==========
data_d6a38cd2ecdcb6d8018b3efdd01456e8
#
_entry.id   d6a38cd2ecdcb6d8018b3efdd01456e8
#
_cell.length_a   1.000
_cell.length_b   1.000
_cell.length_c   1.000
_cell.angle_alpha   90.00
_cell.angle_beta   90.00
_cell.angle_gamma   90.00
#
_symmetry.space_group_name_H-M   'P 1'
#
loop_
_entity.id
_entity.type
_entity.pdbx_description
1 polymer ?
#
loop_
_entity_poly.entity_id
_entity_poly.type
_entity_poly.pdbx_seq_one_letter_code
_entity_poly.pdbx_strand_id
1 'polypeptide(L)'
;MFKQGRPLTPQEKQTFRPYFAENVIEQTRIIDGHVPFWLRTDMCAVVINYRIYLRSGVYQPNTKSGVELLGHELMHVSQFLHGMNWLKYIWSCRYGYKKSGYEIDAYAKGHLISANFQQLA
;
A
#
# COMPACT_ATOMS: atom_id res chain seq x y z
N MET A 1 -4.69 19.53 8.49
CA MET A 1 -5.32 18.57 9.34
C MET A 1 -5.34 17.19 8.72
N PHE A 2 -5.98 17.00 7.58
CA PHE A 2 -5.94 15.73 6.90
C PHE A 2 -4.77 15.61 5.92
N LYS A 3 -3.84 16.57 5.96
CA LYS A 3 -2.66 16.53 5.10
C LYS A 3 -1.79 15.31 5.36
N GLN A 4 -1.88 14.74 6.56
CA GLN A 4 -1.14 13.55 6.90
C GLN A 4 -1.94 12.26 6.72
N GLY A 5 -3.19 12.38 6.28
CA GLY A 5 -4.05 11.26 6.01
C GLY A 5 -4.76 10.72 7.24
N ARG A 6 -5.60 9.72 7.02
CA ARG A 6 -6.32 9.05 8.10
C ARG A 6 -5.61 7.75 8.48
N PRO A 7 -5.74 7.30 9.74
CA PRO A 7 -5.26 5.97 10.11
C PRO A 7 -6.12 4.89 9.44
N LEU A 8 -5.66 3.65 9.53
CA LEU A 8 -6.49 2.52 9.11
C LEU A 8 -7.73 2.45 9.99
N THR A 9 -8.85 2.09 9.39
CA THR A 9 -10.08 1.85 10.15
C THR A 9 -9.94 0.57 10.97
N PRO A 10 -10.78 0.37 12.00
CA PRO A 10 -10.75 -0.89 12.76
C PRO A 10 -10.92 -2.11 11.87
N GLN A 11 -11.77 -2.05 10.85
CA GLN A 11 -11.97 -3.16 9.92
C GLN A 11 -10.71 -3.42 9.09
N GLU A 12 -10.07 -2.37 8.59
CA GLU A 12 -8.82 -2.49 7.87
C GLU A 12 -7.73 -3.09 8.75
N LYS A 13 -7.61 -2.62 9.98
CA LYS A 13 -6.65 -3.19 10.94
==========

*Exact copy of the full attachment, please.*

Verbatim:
data_d6a38cd2ecdcb6d8018b3efdd01456e8
#
_entry.id   d6a38cd2ecdcb6d8018b3efdd01456e8
#
_cell.length_a   1.000
_cell.length_b   1.000
_cell.length_c   1.000
_cell.angle_alpha   90.00
_cell.angle_beta   90.00
_cell.angle_gamma   90.00
#
_symmetry.space_group_name_H-M   'P 1'
#
loop_
_entity.id
_entity.type
_entity.pdbx_description
1 polymer ?
#
loop_
_entity_poly.entity_id
_entity_poly.type
_entity_poly.pdbx_seq_one_letter_code
_entity_poly.pdbx_strand_id
1 'polypeptide(L)'
;MFKQGRPLTPQEKQTFRPYFAENVIEQTRIIDGHVPFWLRTDMCAVVINYRIYLRSGVYQPNTKSGVELLGHELMHVSQFLHGMNWLKYIWSCRYGYKKSGYEIDAYAKGHLISANFQQLA
;
A
#
# COMPACT_ATOMS: atom_id res chain seq x y z
N MET A 1 -4.69 19.53 8.49
CA MET A 1 -5.32 18.57 9.34
C MET A 1 -5.34 17.19 8.72
N PHE A 2 -5.98 17.00 7.58
CA PHE A 2 -5.94 15.73 6.90
C PHE A 2 -4.77 15.61 5.92
N LYS A 3 -3.84 16.57 5.96
CA LYS A 3 -2.66 16.53 5.10
C LYS A 3 -1.79 15.31 5.36
N GLN A 4 -1.88 14.74 6.56
CA GLN A 4 -1.14 13.55 6.90
C GLN A 4 -1.94 12.26 6.72
N GLY A 5 -3.19 12.38 6.28
CA GLY A 5 -4.05 11.26 6.01
C GLY A 5 -4.76 10.72 7.24
N ARG A 6 -5.60 9.72 7.02
CA ARG A 6 -6.32 9.05 8.10
C ARG A 6 -5.61 7.75 8.48
N PRO A 7 -5.74 7.30 9.74
CA PRO A 7 -5.26 5.97 10.11
C PRO A 7 -6.12 4.89 9.44
N LEU A 8 -5.66 3.65 9.53
CA LEU A 8 -6.49 2.52 9.11
C LEU A 8 -7.73 2.45 9.99
N THR A 9 -8.85 2.09 9.39
CA THR A 9 -10.08 1.85 10.15
C THR A 9 -9.94 0.57 10.97
N PRO A 10 -10.78 0.37 12.00
CA PRO A 10 -10.75 -0.89 12.76
C PRO A 10 -10.92 -2.11 11.87
N GLN A 11 -11.77 -2.05 10.85
CA GLN A 11 -11.97 -3.16 9.92
C GLN A 11 -10.71 -3.42 9.09
N GLU A 12 -10.07 -2.37 8.59
CA GLU A 12 -8.82 -2.49 7.87
C GLU A 12 -7.73 -3.09 8.75
N LYS A 13 -7.61 -2.62 9.98
CA LYS A 13 -6.65 -3.19 10.94